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The open studio lingered on for several more hours while we drank çay, ate sweets and haggled about the price of drawings.  I wasn’t expecting to sell much of my work, as I had only sold one piece from the show in Goreme and I was happy just to display and talk about the drawings.  However, to my surprise, there were a few interested buyers.  Turkish culture is well known for haggling about the price of anything, pazarlik as they call it.  So, I found myself bargaining on the price of my drawings in a foreign language as eager eyes shot between myself and the buyer.  When at last the prices were settled, drawings were signed, hands were shook and a few small pieces given away as gifts.  I have found myself bargaining on many occasions in Turkey, but this was the first time I was on the side of selling.  At the end of the night I had pulled down 7 drawings from the wall, sad to see them go, but happy they would be staying in Kapadokya.

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By 9pm I realized that I hadn’t eaten dinner.  So, after the crowd departed, I headed to Kuş Mehmet’s shop for one last tost, sitting in the back as I always did, eating while drawing my last village portrait.

1014264_10151654178317416_2008515997_n 1016506_10151654173737416_859778316_n 189888_10151654174102416_1878289281_nThank you to Willemijn and Paul at Babayan Culture House, all of the Ibrahimpaşa villagers, and everyone I met in Kapadokya this summer…it has been an irreplaceable experience!



The Show: Part 1

In June, I made the first update on my blog in some time.  I had been keeping quiet for a few months while I basked in village life and worked on my residency project.  However, I connected to the blogging world once again to make an announcement about the concluding exhibition from my time at Babayan Culture House.

The show was set up in Göreme, a neighboring village of Ibrahimpaşa.  With help, I hung the 45 drawings and 3 paintings I had made over my 6 week residency period.  The venue was perfect:  a vaulted cave room at ‘Seten’ Cappadocia Cultural Center.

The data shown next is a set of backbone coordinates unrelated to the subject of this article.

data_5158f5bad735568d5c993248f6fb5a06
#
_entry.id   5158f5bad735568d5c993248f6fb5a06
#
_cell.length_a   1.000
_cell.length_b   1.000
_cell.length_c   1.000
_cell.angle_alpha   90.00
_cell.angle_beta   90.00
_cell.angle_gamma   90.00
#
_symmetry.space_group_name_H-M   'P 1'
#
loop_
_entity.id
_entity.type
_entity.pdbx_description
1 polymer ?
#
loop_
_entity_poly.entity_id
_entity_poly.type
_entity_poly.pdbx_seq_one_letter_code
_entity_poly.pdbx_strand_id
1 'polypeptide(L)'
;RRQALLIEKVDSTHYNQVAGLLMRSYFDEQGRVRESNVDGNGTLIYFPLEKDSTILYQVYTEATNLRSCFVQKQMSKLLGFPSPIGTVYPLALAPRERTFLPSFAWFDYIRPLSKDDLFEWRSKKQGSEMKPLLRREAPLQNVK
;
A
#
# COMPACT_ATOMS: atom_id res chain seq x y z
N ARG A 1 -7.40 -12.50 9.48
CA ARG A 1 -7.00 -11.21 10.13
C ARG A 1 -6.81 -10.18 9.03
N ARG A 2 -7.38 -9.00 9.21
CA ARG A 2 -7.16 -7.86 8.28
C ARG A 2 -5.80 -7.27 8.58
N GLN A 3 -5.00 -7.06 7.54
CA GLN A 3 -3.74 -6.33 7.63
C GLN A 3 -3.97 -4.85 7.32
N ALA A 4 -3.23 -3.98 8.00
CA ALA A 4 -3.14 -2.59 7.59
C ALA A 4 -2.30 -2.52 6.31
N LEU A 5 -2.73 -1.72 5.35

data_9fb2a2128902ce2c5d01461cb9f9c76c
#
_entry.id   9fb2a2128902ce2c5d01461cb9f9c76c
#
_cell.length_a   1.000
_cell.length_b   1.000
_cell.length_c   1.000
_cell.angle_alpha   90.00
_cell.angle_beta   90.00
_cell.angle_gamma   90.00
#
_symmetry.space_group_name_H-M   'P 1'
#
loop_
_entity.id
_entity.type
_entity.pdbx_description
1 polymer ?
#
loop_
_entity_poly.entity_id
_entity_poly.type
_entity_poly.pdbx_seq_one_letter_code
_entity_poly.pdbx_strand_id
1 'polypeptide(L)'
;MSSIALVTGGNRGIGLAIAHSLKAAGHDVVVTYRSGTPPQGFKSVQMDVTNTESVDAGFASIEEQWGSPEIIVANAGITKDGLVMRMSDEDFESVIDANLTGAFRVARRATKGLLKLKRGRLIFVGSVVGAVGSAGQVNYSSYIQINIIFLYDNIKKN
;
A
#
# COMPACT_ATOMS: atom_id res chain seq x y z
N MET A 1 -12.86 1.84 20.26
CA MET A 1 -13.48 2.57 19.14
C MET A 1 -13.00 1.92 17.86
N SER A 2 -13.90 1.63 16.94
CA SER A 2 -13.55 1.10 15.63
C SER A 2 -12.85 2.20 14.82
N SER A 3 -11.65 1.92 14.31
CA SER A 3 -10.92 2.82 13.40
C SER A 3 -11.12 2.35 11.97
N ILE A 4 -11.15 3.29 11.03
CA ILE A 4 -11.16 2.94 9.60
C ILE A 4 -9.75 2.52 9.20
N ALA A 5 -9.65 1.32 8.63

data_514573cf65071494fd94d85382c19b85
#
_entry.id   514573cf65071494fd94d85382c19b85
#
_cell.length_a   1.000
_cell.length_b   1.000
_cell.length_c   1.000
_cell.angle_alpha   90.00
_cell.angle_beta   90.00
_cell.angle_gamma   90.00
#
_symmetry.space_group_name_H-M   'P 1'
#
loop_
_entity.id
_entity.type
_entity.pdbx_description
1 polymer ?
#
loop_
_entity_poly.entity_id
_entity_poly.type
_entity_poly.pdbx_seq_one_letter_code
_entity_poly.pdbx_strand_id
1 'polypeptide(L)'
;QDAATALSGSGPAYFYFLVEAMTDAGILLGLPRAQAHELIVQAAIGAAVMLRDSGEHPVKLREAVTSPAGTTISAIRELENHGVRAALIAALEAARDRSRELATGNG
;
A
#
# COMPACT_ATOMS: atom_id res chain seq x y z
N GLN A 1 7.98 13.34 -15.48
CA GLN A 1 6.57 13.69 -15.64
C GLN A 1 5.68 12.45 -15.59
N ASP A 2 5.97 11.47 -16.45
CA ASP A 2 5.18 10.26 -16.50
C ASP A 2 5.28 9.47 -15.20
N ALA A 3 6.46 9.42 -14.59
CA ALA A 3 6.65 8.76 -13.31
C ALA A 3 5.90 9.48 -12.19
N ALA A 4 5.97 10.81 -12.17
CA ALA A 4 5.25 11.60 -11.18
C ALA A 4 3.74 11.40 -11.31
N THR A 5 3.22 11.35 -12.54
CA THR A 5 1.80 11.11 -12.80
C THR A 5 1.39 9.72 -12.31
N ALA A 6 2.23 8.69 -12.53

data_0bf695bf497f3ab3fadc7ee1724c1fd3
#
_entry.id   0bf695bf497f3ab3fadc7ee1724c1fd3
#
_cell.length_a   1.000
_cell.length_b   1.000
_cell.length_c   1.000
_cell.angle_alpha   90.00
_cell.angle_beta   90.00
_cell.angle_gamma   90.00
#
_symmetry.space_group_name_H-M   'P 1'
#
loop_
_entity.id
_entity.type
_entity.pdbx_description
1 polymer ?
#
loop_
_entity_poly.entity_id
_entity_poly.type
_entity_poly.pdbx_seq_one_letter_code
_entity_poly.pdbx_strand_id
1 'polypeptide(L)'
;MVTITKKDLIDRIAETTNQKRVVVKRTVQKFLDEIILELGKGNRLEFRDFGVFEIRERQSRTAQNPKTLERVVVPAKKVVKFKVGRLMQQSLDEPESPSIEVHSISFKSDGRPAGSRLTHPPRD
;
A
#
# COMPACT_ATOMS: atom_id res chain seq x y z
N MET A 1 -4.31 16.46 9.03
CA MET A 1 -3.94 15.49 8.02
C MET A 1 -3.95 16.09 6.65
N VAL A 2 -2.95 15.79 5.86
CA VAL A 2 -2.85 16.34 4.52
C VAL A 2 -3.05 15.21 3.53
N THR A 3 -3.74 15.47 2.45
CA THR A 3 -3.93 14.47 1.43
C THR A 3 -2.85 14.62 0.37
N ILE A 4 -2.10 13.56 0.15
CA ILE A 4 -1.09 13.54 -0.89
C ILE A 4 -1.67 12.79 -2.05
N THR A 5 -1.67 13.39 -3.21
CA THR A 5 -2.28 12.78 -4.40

I had spent the previous days handing out fliers, and spreading the word of my small exhibition to travel agencies, hotels, tourists and friends.  It is so nerve wracking to have a show of any kind anywhere…at least it is for me, and I was hoping to have at least a little bit of a crowd.  As it turns out, word of mouth pays off, and I was delighted to see a steady flow of people all night.

I talked with friends, discussed my project with foreigners and locals, and had the chance to speak with a few tourists from Istanbul and Ankara about the turmoil that had erupted in Turkey over the summer.  It was refreshing to hear accounts from people living in the heart of such a revolutionary moment, as I had been living in the peaceful eye of a hurricane for weeks.  “We are here, but our hearts are in Istanbul,” one woman said to me as we talked about the unrest emerging from the Gezi Park protests.  I was honored that they stepped into the show, shared their thoughts with me, and took the time to view my work.  I was also honored to have so many Ibrahimpaşa locals make a trip out of the village, to see the project they had so much influence in.  Of course, they came with a yogurt carton filled with freshly stuffed grape leaves (my favorite) and a box of cherry juice…it is not the custom to show up empty handed to anything.